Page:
However, the teams below them will want to upset the applecart. More and more of them have the ability to do so.

Manchester United were unlucky to not get any points against the top three last season. They lost 1-0 to all three and were due to play them all again before the season was curtailed. They are yet to really strengthen their team this season – although rumours that Tobin Heath and Christen Press will join persist – but they have plenty of young players who now have WSL experience under their belts. Leah Galton and Lauren James in particular were both affected by injury last season but could really take the league by storm.

Everton’s loss of Chloe Kelly has been more than made up for with the signings of Valerie Gauvin and Ingrid Moe Wold, whilst Izzy Christiansen who signed from Lyon at the start of this year looks to now be fully fit. Under Willie Kirk’s leadership, Everton are a team who clearly have aspirations to make it to the top of the WSL.

The American exodus has also allowed weaker teams to sign match winners. Jess Fishlock’s arrival at Reading and Rachel Daly’s at West Ham mean that both teams now have players of an incredibly high pedigree who can turn a game on its head.

All of this means that there are a number of teams who will see a victory against the top three as a prize in itself.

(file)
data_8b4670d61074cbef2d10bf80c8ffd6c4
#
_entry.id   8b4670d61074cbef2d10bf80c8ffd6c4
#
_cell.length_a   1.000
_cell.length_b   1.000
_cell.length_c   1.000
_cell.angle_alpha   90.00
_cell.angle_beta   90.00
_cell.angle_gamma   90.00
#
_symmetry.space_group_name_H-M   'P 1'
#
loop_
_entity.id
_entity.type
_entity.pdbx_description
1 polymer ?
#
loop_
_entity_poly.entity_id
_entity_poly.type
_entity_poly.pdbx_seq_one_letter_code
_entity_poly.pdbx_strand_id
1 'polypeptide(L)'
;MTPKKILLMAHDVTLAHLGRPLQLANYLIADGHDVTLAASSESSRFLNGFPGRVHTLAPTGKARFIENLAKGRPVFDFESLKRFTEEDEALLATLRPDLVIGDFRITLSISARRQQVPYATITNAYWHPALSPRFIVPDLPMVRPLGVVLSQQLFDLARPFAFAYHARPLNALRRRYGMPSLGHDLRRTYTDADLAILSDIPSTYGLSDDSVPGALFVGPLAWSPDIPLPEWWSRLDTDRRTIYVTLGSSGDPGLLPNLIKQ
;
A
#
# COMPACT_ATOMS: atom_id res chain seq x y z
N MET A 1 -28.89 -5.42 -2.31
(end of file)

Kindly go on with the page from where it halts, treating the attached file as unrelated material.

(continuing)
At the bottom, former Sheffield United manager Carla Ward has the tough task of attempting to keep Birmingham City up as they will likely battle it out with Bristol City to avoid relegation. Ward is a shrewd recruitment from a Birmingham team that stagnated last year under Marta Tejedor, and were lucky to stay up in the end.

The unknown quantity in all of this is Aston Villa. Manchester United showed last season that it is perfectly possible to be the ‘best of the rest’ in your debut WSL season, but they were able to do that by predominantly retaining the side which saw them storm to the Women’s Championship title. With Eni Aluko at the helm as director of football, Villa have added guaranteed WSL experience with Anita Asante as well as exciting new blood with Diana Silva. Yet they have also lost their top scorer from last season, Melissa Johnson who opted to join Sheffield United. Their ability to challenge the league is likely to be determined by how quickly young manager Gemma Davies can bed new signings in.

The headline signings at Manchester City and Chelsea will attract most of the press but what is most exciting about the season ahead is just how many teams have managed to strengthen. There was a period during COVID-19 where the integrity of the league and the teams within it looked seriously under threat. There may be further ramifications to come, but the Women’s Super League is emerging from its time away into brilliant sunshine.

Follow Jessy on Twitter at @jessyjph